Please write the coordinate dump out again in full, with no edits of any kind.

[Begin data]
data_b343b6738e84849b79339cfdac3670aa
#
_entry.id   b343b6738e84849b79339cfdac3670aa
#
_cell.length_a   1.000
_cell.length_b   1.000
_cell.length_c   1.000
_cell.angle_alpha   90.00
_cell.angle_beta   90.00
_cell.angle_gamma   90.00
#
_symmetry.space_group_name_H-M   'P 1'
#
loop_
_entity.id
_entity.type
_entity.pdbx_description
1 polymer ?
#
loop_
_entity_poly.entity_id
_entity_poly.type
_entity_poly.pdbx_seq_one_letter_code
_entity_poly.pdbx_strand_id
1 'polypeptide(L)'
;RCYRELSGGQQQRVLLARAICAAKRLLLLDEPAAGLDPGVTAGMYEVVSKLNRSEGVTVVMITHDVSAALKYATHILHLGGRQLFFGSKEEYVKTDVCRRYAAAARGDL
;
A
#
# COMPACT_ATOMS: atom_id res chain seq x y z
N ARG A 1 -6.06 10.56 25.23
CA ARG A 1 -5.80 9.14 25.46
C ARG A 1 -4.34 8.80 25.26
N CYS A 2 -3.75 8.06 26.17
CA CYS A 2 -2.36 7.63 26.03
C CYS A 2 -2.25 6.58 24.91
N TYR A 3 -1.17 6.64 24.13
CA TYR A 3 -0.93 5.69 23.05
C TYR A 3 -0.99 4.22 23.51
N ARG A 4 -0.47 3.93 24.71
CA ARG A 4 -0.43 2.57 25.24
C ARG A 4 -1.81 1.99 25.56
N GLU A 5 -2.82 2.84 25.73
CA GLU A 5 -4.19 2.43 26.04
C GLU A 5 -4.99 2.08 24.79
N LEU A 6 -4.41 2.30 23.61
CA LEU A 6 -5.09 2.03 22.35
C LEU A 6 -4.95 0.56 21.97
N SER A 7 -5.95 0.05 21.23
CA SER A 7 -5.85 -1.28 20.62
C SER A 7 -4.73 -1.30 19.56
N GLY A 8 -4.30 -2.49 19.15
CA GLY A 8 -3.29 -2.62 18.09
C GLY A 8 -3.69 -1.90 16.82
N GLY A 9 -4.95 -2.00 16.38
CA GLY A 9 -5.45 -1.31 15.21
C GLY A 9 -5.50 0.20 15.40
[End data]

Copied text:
data_b343b6738e84849b79339cfdac3670aa
#
_entry.id   b343b6738e84849b79339cfdac3670aa
#
_cell.length_a   1.000
_cell.length_b   1.000
_cell.length_c   1.000
_cell.angle_alpha   90.00
_cell.angle_beta   90.00
_cell.angle_gamma   90.00
#
_symmetry.space_group_name_H-M   'P 1'
#
loop_
_entity.id
_entity.type
_entity.pdbx_description
1 polymer ?
#
loop_
_entity_poly.entity_id
_entity_poly.type
_entity_poly.pdbx_seq_one_letter_code
_entity_poly.pdbx_strand_id
1 'polypeptide(L)'
;RCYRELSGGQQQRVLLARAICAAKRLLLLDEPAAGLDPGVTAGMYEVVSKLNRSEGVTVVMITHDVSAALKYATHILHLGGRQLFFGSKEEYVKTDVCRRYAAAARGDL
;
A
#
# COMPACT_ATOMS: atom_id res chain seq x y z
N ARG A 1 -6.06 10.56 25.23
CA ARG A 1 -5.80 9.14 25.46
C ARG A 1 -4.34 8.80 25.26
N CYS A 2 -3.75 8.06 26.17
CA CYS A 2 -2.36 7.63 26.03
C CYS A 2 -2.25 6.58 24.91
N TYR A 3 -1.17 6.64 24.13
CA TYR A 3 -0.93 5.69 23.05
C TYR A 3 -0.99 4.22 23.51
N ARG A 4 -0.47 3.93 24.71
CA ARG A 4 -0.43 2.57 25.24
C ARG A 4 -1.81 1.99 25.56
N GLU A 5 -2.82 2.84 25.73
CA GLU A 5 -4.19 2.43 26.04
C GLU A 5 -4.99 2.08 24.79
N LEU A 6 -4.41 2.30 23.61
CA LEU A 6 -5.09 2.03 22.35
C LEU A 6 -4.95 0.56 21.97
N SER A 7 -5.95 0.05 21.23
CA SER A 7 -5.85 -1.28 20.62
C SER A 7 -4.73 -1.30 19.56
N GLY A 8 -4.30 -2.49 19.15
CA GLY A 8 -3.29 -2.62 18.09
C GLY A 8 -3.69 -1.90 16.82
N GLY A 9 -4.95 -2.00 16.38
CA GLY A 9 -5.45 -1.31 15.21
C GLY A 9 -5.50 0.20 15.40